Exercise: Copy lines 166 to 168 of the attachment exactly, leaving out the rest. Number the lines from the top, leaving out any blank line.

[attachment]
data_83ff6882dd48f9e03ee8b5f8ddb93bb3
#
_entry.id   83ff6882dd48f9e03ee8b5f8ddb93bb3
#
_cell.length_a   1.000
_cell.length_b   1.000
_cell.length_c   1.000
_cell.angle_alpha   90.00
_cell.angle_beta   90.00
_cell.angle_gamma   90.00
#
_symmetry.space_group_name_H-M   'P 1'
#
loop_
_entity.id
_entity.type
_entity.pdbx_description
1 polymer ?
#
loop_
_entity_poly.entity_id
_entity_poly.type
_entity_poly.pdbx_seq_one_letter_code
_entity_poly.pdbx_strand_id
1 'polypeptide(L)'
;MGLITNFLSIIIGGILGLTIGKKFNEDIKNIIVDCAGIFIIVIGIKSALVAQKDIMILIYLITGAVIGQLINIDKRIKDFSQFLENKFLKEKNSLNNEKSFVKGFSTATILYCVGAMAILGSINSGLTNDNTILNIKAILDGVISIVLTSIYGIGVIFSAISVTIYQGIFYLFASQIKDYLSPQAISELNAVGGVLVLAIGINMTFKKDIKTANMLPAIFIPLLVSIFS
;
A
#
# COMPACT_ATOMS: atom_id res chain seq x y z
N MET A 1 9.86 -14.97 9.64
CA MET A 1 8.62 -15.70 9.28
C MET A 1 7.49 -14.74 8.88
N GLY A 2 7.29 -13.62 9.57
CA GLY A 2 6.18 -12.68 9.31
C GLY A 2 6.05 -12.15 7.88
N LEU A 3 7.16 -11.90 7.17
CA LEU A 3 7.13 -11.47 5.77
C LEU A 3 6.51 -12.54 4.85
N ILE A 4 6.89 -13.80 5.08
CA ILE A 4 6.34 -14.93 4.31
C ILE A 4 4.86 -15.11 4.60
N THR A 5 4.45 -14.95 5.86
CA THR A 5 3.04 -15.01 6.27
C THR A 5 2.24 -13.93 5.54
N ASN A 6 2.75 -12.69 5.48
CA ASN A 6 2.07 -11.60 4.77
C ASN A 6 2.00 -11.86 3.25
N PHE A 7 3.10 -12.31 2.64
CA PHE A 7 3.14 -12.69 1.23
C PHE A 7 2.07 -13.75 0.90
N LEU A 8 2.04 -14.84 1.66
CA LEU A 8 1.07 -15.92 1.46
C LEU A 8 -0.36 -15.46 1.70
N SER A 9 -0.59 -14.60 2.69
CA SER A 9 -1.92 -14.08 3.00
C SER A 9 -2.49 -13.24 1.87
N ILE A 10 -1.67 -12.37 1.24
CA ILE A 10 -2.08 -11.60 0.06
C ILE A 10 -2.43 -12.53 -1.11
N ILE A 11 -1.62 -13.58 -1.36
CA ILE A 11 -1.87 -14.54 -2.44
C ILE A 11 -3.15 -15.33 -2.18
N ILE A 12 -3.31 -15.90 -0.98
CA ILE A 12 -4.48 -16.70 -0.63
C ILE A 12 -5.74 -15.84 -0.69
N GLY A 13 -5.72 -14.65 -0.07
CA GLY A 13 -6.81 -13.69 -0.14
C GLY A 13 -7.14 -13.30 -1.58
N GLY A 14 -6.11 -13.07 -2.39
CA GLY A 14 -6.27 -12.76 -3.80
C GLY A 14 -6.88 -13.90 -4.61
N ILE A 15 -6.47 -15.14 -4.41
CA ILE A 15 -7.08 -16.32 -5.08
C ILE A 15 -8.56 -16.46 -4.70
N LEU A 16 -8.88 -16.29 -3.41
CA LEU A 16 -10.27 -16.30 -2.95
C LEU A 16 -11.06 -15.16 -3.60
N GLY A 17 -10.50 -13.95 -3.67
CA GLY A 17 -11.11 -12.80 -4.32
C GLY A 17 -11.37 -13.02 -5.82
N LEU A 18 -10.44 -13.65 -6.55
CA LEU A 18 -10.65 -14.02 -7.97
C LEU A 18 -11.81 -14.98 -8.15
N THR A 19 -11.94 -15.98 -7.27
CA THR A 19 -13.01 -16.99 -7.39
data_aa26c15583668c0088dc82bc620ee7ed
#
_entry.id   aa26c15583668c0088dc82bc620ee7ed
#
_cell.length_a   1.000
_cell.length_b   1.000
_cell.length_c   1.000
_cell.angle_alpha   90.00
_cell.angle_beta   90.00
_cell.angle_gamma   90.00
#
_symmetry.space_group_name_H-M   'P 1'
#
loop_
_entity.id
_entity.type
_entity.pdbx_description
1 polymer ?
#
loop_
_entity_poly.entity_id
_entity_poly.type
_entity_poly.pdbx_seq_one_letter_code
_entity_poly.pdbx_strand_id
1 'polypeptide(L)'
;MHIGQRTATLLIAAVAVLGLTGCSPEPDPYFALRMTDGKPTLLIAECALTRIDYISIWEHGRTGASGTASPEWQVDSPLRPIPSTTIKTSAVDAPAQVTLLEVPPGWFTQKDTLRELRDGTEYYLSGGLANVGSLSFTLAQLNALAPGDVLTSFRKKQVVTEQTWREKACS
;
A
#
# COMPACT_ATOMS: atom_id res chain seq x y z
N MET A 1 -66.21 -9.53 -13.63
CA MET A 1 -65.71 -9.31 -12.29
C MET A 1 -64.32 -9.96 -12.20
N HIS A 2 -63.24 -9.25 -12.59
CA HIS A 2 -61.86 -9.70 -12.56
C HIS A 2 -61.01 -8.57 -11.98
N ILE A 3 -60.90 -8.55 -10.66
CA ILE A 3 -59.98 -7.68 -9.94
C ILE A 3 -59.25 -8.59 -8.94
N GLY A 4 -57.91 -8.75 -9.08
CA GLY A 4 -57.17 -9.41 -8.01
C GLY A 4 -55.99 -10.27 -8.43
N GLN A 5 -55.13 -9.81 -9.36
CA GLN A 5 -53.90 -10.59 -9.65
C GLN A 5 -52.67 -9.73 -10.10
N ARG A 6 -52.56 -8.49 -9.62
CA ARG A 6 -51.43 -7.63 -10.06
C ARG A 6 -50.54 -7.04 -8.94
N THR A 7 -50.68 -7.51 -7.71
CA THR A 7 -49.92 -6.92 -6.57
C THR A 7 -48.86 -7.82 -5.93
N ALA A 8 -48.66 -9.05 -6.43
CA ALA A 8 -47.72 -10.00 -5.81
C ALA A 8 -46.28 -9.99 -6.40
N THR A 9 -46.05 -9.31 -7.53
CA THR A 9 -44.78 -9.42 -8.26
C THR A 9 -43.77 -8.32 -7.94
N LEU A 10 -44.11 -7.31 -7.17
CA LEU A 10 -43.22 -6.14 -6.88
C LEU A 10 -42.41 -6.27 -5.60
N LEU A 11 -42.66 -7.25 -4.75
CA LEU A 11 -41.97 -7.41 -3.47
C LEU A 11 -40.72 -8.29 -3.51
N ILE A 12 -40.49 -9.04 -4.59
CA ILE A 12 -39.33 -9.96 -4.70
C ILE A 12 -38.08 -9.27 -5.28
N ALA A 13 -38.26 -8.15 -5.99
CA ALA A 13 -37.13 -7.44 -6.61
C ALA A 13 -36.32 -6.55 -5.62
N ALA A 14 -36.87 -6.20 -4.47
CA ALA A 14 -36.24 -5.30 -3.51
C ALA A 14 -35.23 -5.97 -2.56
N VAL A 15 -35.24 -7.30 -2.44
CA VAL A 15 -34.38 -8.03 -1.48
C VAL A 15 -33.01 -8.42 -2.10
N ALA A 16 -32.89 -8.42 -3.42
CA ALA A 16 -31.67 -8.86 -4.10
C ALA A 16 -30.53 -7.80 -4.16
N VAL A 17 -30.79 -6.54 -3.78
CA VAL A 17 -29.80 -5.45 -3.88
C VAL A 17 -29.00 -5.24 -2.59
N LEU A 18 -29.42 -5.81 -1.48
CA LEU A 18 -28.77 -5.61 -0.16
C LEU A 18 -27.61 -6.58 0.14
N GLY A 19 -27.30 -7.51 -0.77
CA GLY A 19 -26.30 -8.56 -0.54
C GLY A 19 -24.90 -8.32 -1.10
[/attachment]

CA VAL A 17 -29.80 -5.45 -3.88
C VAL A 17 -29.00 -5.24 -2.59
N LEU A 18 -29.42 -5.81 -1.48